Public Health says film productions should hit the pause button, new quarantine rules for L.A. County, and no, that wasn’t technically snow you saw at the beach yesterday. Finally, some good news regarding a local institution. It’s the last Tuesday of the year. Here is your news. Take it!
Morning News Rundown
On Christmas Eve, the Los Angeles County Department of Public Health sent a letter to film industry contacts urging productions to “strongly consider” pausing operations for at least a few weeks in light of the current wave of COVID-19 infections spiking throughout the region. The letter also stated that traveling for productions was ill-advised. [Variety]
Whether by land, by sea, or by air, any residents who travel outside the county are now supposed to quarantine for 10 days upon their return, according to new guidelines issued by Public Health on Monday. However, the announcement did not specify any penalties for violators. [CBS Los Angeles]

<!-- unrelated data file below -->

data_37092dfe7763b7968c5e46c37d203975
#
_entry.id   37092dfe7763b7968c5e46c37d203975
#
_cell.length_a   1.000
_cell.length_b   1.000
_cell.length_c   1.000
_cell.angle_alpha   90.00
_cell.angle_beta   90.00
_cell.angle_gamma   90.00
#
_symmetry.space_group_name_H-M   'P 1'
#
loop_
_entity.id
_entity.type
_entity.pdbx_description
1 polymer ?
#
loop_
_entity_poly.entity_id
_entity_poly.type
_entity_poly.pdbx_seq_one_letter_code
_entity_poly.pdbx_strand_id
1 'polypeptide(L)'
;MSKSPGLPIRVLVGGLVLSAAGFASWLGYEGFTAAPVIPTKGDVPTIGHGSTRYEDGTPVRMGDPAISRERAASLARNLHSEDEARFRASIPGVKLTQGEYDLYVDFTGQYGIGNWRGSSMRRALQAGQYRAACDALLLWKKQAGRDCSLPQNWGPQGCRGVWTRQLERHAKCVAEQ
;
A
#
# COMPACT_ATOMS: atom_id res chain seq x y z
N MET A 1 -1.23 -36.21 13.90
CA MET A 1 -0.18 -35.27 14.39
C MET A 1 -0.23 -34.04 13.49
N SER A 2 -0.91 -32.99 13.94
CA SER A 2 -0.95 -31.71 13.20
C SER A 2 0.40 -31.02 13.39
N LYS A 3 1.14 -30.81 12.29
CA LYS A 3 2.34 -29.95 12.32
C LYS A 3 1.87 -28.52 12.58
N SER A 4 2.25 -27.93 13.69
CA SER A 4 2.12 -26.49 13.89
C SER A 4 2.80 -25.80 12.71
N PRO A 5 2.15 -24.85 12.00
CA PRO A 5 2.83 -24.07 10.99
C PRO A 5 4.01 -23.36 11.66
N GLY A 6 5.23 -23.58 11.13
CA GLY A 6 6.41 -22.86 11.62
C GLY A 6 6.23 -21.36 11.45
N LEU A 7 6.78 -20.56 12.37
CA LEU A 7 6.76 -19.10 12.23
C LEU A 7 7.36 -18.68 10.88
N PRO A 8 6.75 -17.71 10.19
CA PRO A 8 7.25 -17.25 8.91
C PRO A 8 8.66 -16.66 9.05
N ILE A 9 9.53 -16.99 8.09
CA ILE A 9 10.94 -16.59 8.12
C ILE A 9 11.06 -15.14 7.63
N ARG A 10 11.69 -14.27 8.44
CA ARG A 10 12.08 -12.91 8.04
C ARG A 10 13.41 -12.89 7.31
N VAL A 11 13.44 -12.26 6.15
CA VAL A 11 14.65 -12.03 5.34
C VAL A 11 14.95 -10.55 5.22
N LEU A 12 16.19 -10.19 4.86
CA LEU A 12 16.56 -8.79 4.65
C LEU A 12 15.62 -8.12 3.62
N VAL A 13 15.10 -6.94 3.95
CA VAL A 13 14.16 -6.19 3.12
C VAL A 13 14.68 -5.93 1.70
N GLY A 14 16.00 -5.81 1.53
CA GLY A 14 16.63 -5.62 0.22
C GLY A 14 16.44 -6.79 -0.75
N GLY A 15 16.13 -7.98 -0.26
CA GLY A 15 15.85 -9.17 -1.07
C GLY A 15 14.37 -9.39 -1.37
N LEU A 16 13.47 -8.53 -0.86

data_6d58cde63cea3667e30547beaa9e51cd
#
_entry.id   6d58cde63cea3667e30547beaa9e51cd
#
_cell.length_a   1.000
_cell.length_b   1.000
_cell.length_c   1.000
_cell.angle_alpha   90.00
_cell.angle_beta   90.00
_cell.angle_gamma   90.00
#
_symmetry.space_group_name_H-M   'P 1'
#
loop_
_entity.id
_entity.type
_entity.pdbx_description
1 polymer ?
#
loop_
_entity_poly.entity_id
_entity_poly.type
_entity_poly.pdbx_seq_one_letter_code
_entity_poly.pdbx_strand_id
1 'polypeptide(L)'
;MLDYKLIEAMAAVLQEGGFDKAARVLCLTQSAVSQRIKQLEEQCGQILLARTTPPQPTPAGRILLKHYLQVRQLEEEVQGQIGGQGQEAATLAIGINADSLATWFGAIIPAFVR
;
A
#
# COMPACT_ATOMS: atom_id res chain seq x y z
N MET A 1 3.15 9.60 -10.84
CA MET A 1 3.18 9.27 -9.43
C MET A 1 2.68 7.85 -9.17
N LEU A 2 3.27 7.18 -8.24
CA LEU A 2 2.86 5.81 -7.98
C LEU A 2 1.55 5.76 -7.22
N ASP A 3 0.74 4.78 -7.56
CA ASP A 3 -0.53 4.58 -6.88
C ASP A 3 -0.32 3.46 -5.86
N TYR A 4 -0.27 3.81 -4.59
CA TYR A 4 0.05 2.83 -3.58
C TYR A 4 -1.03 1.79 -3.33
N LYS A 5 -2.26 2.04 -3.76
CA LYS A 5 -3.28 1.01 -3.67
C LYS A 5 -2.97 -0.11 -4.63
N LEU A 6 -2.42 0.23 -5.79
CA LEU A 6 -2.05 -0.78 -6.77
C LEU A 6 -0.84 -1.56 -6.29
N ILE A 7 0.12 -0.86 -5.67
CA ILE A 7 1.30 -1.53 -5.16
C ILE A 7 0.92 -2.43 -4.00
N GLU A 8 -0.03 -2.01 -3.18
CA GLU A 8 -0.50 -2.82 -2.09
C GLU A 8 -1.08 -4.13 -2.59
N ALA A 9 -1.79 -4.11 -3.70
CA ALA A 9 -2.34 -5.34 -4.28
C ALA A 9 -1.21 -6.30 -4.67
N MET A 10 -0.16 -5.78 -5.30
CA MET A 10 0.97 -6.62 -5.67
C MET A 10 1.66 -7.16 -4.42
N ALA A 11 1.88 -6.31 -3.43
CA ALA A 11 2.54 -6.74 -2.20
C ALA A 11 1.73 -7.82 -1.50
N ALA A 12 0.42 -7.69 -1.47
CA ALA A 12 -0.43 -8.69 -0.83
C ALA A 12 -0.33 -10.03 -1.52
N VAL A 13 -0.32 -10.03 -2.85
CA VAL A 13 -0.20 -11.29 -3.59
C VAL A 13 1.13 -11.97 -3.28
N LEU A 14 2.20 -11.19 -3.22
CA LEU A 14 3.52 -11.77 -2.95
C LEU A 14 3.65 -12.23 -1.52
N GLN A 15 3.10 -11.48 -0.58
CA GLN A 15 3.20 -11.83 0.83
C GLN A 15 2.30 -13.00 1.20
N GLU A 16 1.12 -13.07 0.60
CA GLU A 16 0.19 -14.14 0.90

If you saw white slush on South Bay beaches yesterday and wondered if snow had fallen in Los Angeles, take note that, technically speaking, it was not snow. Rather, the icy residue was the result of hail storms that accompanied the winter storm that hit SoCal early Monday morning. [KTLA]
Yesterday, Gov. Gavin Newsom said that he expects state officials to formally extend the state’s regional Stay-at-Home orders sometime today. Regional ICU capacity in Southern California remained at 0% on Monday. [ABC 7]
New reporting by the L.A. Times paints a harrowing picture of our county hospitals right now. Ambulances are being turned away, while overcrowding has forced staff to place patients in gift shops and conference rooms. In some cases, patients in need of critical care waited up to 18 hours to get into the intensive care unit at USC Medical Center. [L.A. Times]
Finally, some good news: The Bob Baker Marionette Theater’s fundraiser had garnered enough support to fund the theater through 2021. The puppeteer troupe hopes to resume in-person performances sometime later next year, but the $365,000 they’ve raised will keep the business afloat in the interim. [LA Magazine]